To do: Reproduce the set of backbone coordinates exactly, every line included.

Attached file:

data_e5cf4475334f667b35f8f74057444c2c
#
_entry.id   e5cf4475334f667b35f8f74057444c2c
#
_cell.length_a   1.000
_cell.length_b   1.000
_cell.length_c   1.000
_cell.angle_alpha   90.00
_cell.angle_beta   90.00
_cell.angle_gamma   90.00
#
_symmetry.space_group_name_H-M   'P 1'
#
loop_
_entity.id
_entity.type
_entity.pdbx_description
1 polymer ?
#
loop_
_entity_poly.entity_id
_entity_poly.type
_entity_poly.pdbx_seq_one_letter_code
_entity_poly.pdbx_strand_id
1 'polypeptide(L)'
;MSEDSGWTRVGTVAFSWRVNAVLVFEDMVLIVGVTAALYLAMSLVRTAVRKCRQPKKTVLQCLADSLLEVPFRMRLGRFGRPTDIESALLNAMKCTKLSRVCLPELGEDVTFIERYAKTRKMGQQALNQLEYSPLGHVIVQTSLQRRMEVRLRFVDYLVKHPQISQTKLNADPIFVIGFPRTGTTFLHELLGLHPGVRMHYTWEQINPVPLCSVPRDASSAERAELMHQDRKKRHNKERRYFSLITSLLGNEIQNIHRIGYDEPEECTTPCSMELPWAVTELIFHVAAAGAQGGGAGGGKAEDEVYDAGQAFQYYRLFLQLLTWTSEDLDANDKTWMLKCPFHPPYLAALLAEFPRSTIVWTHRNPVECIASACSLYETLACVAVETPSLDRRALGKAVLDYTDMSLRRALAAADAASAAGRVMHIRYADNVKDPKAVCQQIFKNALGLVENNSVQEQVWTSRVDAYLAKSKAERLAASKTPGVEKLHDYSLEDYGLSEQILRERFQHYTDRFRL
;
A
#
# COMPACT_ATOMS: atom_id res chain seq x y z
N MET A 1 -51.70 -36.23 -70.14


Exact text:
data_e5cf4475334f667b35f8f74057444c2c
#
_entry.id   e5cf4475334f667b35f8f74057444c2c
#
_cell.length_a   1.000
_cell.length_b   1.000
_cell.length_c   1.000
_cell.angle_alpha   90.00
_cell.angle_beta   90.00
_cell.angle_gamma   90.00
#
_symmetry.space_group_name_H-M   'P 1'
#
loop_
_entity.id
_entity.type
_entity.pdbx_description
1 polymer ?
#
loop_
_entity_poly.entity_id
_entity_poly.type
_entity_poly.pdbx_seq_one_letter_code
_entity_poly.pdbx_strand_id
1 'polypeptide(L)'
;MSEDSGWTRVGTVAFSWRVNAVLVFEDMVLIVGVTAALYLAMSLVRTAVRKCRQPKKTVLQCLADSLLEVPFRMRLGRFGRPTDIESALLNAMKCTKLSRVCLPELGEDVTFIERYAKTRKMGQQALNQLEYSPLGHVIVQTSLQRRMEVRLRFVDYLVKHPQISQTKLNADPIFVIGFPRTGTTFLHELLGLHPGVRMHYTWEQINPVPLCSVPRDASSAERAELMHQDRKKRHNKERRYFSLITSLLGNEIQNIHRIGYDEPEECTTPCSMELPWAVTELIFHVAAAGAQGGGAGGGKAEDEVYDAGQAFQYYRLFLQLLTWTSEDLDANDKTWMLKCPFHPPYLAALLAEFPRSTIVWTHRNPVECIASACSLYETLACVAVETPSLDRRALGKAVLDYTDMSLRRALAAADAASAAGRVMHIRYADNVKDPKAVCQQIFKNALGLVENNSVQEQVWTSRVDAYLAKSKAERLAASKTPGVEKLHDYSLEDYGLSEQILRERFQHYTDRFRL
;
A
#
# COMPACT_ATOMS: atom_id res chain seq x y z
N MET A 1 -51.70 -36.23 -70.14